Nate Lee is a bit of a jack-of-all-trades in the bluegrass world. He’s probably known best for his mandolin work, currently with the Becky Buller Band, and is one of those musicians that can show up and jump in on about any song, and play it as well as if he’d practiced all day. However, he’s also a skilled fiddler, banjo player, and vocalist, as he proves on his new album, Wings of a Jetliner, released last month on his own Adverb Records. Here Lee gives listeners a fine collection of skillfully played modern bluegrass.
Lee has gathered around him a group of truly talented musicians who can easily switch from straightforward traditional picking to more inventive, melodic playing inspired by jazz and other genres. The core band for the album consists of Wyatt Rice (guitar), Bronwyn Keith-Hynes (fiddle), Ned Luberecki (banjo), and Todd Phillips (bass), with several other guests appearing throughout the record. With five original instrumentals from Nate, the musicians get quite the workout as they deftly move through several different styles.
Opening track Wonderbat kicks things off in a grassy, energetic manner, with some particularly fiery mandolin from Lee and nice interplay between Keith-Hynes’s fiddle and Luberecki’s banjo. Quick Select, on the other hand, has an easygoing, rolling melody, with Rice’s guitar of particular note. Serenity (named for the spaceship from the sci-fi western, Firefly), the album’s first single, delves into an improvisational style inspired by David Grisman. It’s a sonically interesting tune, with excellent fiddle from Lee and a mandolin solo from guest Thomas Cassell. Much more sparse is Comealong Brown Dog, which lopes along at a laidback pace and features only Lee on mandolin, Becky Buller’s fiddle, and bass from Daniel Hardin. Rounding out the instrumentals is Rook Roller, which sounds traditional at first listen but features enough spirals in the melody to move it decidedly beyond basic.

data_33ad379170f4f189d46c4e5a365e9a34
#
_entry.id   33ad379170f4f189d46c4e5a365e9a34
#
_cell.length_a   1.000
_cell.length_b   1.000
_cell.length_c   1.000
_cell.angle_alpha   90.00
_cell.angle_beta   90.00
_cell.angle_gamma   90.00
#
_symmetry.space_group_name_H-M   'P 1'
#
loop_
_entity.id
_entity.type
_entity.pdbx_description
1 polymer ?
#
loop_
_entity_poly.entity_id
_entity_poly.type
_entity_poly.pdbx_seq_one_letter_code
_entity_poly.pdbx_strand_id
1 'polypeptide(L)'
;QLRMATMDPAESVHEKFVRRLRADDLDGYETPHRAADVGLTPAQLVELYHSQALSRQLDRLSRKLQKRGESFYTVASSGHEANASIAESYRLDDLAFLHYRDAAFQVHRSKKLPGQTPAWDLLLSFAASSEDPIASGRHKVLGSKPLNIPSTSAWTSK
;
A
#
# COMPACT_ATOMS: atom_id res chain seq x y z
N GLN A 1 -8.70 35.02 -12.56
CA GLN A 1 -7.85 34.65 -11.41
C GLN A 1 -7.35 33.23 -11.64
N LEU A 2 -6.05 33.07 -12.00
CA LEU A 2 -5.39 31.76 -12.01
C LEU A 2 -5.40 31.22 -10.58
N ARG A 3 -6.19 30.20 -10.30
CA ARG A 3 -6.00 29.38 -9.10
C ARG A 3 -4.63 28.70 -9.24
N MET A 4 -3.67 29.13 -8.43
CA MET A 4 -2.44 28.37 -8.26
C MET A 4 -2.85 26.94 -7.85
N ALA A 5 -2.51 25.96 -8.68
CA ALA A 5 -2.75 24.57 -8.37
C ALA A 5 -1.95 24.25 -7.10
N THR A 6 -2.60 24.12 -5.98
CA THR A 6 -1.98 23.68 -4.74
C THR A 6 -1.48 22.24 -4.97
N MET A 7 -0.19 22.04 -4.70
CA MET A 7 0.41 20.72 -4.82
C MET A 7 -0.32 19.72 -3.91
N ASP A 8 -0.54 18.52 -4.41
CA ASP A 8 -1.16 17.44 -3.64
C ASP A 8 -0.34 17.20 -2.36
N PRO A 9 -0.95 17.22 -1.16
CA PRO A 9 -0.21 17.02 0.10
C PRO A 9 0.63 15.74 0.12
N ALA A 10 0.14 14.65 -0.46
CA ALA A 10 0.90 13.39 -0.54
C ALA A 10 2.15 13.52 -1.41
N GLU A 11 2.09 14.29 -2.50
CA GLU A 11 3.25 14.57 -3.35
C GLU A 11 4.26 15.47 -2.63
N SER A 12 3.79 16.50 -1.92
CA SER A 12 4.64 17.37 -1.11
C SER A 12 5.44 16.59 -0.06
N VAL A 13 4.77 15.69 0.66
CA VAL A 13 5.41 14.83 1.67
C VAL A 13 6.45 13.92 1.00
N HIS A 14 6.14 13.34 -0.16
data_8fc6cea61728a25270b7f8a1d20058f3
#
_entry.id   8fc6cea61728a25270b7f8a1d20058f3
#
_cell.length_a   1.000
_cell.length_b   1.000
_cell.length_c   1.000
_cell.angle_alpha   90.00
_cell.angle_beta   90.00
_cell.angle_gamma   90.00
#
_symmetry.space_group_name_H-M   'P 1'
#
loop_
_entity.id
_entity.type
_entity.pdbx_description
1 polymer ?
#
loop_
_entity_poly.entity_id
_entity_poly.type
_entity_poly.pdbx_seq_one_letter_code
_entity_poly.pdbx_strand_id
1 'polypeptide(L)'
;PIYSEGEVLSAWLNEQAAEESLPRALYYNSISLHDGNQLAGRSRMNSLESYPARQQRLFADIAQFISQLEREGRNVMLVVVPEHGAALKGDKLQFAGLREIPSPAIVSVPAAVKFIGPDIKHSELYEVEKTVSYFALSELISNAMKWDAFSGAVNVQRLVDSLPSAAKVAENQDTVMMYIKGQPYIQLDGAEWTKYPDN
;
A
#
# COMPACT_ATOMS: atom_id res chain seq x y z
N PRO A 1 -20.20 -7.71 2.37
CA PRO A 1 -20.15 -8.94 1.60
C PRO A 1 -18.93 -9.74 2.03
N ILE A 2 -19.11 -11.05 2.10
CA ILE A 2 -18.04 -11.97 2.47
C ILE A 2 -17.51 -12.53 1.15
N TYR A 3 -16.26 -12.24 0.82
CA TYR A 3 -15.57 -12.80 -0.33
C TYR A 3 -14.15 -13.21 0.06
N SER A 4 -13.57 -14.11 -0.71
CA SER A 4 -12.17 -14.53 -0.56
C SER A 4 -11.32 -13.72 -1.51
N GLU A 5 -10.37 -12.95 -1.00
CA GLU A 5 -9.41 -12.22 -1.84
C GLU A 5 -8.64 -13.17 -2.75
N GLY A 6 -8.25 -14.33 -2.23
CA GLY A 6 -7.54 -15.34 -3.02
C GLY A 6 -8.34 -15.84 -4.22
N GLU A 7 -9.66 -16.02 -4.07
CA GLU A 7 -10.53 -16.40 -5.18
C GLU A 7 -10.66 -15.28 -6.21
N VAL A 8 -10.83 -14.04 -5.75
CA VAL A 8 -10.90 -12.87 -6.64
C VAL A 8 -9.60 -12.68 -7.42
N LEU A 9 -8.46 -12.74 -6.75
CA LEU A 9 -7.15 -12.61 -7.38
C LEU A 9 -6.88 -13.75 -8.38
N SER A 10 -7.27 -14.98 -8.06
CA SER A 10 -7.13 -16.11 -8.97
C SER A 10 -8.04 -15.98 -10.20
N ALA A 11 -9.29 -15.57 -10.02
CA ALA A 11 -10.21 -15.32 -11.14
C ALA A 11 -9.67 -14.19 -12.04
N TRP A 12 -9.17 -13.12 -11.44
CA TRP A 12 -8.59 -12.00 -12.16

The rest of the album is filled out with songs pulled from diverse sources, ranging from popular bluegrass songwriter Daniel Salyer to ’90s rock group, The Offspring. Salyer’s Tobacco has an in-your-face modern traditional sound (think Volume Five), and tells the story of a little-known historical event, the Black Patch Tobacco Wars in western Kentucky and Tennessee around the turn of the twentieth century. All Along, the aforementioned Offspring number, rushes and hurries with frenzied vocals and instrumentation. It features Lee’s Becky Buller Band bandmates, who turn a song from the completely opposite end of the spectrum into a fine, driving bluegrass track.
A highlight for me is Sweet Allis Chalmers, pulled from the Country Gazette. It’s an extremely well-written song from the pen of Bill Caswell, told from the perspective of a farmer whose “sweet runnin’ tractor” can’t take the place of the woman who “just up and left me one day.” Lee sings this one with appropriate weariness. This contrasts nicely with The More I Pour, from Tim Stafford and Mark Bumgarner, which also features a lovelorn man but is backed up by a swingy melody and triple fiddles.
There’s a little something for everyone on Wings of a Jetliner, which will make this an enjoyable listen for a wide variety of fans – especially those who delight in inventive sounds that still clearly fall under the bluegrass umbrella. Lee is a fine musician, and I look forward to hearing more from him soon.
For more information on Nate Lee, visit his website. His new album is available from several online music retailers.